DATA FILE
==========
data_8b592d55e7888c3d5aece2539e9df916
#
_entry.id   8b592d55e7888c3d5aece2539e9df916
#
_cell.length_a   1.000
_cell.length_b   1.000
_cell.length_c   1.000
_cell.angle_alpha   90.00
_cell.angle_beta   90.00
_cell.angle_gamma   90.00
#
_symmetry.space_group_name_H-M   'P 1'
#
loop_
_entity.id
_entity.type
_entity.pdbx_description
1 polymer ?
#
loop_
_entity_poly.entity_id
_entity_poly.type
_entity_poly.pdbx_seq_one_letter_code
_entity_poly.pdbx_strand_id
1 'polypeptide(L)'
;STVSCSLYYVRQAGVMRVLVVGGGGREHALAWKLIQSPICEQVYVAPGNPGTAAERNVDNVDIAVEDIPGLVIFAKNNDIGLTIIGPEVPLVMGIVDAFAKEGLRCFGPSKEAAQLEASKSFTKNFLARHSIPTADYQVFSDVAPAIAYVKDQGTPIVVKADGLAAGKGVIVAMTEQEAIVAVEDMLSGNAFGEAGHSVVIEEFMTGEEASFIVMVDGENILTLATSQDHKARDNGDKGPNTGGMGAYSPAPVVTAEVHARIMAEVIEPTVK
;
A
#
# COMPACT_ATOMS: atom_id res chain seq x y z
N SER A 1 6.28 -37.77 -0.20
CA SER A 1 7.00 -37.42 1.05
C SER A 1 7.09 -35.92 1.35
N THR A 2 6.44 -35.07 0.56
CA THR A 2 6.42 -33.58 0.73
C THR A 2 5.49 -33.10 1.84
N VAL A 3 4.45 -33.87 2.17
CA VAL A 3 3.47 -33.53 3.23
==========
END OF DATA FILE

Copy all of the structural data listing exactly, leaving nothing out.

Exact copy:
data_8b592d55e7888c3d5aece2539e9df916
#
_entry.id   8b592d55e7888c3d5aece2539e9df916
#
_cell.length_a   1.000
_cell.length_b   1.000
_cell.length_c   1.000
_cell.angle_alpha   90.00
_cell.angle_beta   90.00
_cell.angle_gamma   90.00
#
_symmetry.space_group_name_H-M   'P 1'
#
loop_
_entity.id
_entity.type
_entity.pdbx_description
1 polymer ?
#
loop_
_entity_poly.entity_id
_entity_poly.type
_entity_poly.pdbx_seq_one_letter_code
_entity_poly.pdbx_strand_id
1 'polypeptide(L)'
;STVSCSLYYVRQAGVMRVLVVGGGGREHALAWKLIQSPICEQVYVAPGNPGTAAERNVDNVDIAVEDIPGLVIFAKNNDIGLTIIGPEVPLVMGIVDAFAKEGLRCFGPSKEAAQLEASKSFTKNFLARHSIPTADYQVFSDVAPAIAYVKDQGTPIVVKADGLAAGKGVIVAMTEQEAIVAVEDMLSGNAFGEAGHSVVIEEFMTGEEASFIVMVDGENILTLATSQDHKARDNGDKGPNTGGMGAYSPAPVVTAEVHARIMAEVIEPTVK
;
A
#
# COMPACT_ATOMS: atom_id res chain seq x y z
N SER A 1 6.28 -37.77 -0.20
CA SER A 1 7.00 -37.42 1.05
C SER A 1 7.09 -35.92 1.35
N THR A 2 6.44 -35.07 0.56
CA THR A 2 6.42 -33.58 0.73
C THR A 2 5.49 -33.10 1.84
N VAL A 3 4.45 -33.87 2.17
CA VAL A 3 3.47 -33.53 3.23